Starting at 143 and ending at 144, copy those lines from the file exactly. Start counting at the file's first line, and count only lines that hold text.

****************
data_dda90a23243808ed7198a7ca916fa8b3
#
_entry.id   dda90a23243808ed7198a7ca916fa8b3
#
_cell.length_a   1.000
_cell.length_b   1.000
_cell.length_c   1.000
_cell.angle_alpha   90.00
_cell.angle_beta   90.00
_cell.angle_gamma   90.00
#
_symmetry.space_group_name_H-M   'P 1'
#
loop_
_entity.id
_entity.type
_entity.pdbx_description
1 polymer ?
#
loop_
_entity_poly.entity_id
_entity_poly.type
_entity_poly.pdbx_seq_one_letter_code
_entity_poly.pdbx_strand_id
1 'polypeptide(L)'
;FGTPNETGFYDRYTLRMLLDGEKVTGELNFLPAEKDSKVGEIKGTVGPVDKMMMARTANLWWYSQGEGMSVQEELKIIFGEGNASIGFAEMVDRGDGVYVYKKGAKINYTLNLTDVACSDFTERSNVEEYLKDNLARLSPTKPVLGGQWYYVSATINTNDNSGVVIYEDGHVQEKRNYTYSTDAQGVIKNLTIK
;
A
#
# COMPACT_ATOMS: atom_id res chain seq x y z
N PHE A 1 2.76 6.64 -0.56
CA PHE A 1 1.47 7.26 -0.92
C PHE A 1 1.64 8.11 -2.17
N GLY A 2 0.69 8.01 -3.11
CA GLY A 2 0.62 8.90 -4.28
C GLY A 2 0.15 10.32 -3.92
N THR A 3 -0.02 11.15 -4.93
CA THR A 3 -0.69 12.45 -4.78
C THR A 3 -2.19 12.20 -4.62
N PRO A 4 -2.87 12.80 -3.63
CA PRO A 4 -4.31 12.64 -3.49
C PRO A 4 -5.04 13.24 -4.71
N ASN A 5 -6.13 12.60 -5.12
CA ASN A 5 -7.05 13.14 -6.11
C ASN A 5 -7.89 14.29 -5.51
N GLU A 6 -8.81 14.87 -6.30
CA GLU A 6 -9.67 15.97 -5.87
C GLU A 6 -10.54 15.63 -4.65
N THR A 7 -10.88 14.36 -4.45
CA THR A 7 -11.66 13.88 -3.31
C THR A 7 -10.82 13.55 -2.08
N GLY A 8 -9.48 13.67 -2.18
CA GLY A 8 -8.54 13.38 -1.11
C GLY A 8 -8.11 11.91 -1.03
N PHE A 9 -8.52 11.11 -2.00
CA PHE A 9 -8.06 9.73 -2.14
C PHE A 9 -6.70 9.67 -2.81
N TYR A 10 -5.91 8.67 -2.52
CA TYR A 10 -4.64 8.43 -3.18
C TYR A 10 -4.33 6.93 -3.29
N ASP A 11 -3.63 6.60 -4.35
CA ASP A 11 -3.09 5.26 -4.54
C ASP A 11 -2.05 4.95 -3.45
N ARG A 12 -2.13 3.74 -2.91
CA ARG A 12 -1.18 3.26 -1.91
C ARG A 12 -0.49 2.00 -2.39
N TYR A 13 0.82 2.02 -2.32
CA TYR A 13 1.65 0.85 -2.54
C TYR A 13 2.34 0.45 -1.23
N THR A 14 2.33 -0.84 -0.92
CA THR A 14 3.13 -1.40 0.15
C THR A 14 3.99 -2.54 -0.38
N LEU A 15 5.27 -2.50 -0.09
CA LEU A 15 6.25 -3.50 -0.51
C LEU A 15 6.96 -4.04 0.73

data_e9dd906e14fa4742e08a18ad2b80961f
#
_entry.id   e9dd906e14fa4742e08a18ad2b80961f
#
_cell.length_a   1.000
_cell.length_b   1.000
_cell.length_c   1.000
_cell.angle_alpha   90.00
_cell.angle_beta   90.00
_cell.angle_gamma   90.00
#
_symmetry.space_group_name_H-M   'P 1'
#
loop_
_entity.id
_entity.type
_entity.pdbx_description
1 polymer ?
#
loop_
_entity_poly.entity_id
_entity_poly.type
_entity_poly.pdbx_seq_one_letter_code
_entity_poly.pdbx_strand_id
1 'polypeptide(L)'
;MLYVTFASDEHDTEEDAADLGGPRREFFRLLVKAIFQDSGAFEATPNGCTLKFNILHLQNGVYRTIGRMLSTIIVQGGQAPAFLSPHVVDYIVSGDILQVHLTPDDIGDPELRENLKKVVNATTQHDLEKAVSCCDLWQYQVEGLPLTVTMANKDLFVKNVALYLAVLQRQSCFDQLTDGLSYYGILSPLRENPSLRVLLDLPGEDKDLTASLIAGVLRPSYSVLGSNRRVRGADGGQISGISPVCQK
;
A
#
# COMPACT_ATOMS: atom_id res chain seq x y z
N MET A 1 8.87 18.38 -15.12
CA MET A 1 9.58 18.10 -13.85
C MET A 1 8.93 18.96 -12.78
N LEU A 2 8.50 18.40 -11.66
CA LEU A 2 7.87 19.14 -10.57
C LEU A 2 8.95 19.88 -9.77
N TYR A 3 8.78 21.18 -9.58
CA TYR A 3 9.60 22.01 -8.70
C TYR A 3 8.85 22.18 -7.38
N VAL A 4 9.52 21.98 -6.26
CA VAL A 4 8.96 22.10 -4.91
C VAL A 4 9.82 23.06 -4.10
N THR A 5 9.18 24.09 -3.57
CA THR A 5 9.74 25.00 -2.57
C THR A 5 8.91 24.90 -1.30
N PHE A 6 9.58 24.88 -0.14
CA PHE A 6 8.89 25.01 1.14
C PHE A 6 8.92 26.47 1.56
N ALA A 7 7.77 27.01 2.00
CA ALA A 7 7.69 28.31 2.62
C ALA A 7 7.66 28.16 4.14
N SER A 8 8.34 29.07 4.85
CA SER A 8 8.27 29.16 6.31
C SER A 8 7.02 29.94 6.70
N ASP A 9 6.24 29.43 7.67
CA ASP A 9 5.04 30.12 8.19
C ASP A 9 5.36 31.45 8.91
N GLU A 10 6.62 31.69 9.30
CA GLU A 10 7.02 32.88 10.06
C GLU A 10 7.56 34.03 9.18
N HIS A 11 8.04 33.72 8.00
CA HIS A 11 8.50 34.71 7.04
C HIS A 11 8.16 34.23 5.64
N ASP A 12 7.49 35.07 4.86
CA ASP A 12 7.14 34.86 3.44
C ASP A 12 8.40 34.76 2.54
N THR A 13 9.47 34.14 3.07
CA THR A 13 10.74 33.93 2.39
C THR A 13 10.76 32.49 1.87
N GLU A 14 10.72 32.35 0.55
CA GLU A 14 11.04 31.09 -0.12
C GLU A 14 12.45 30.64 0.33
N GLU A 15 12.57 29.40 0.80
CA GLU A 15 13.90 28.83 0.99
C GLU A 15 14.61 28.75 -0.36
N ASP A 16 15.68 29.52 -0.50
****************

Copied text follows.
CA THR A 13 10.74 33.93 2.39
C THR A 13 10.76 32.49 1.87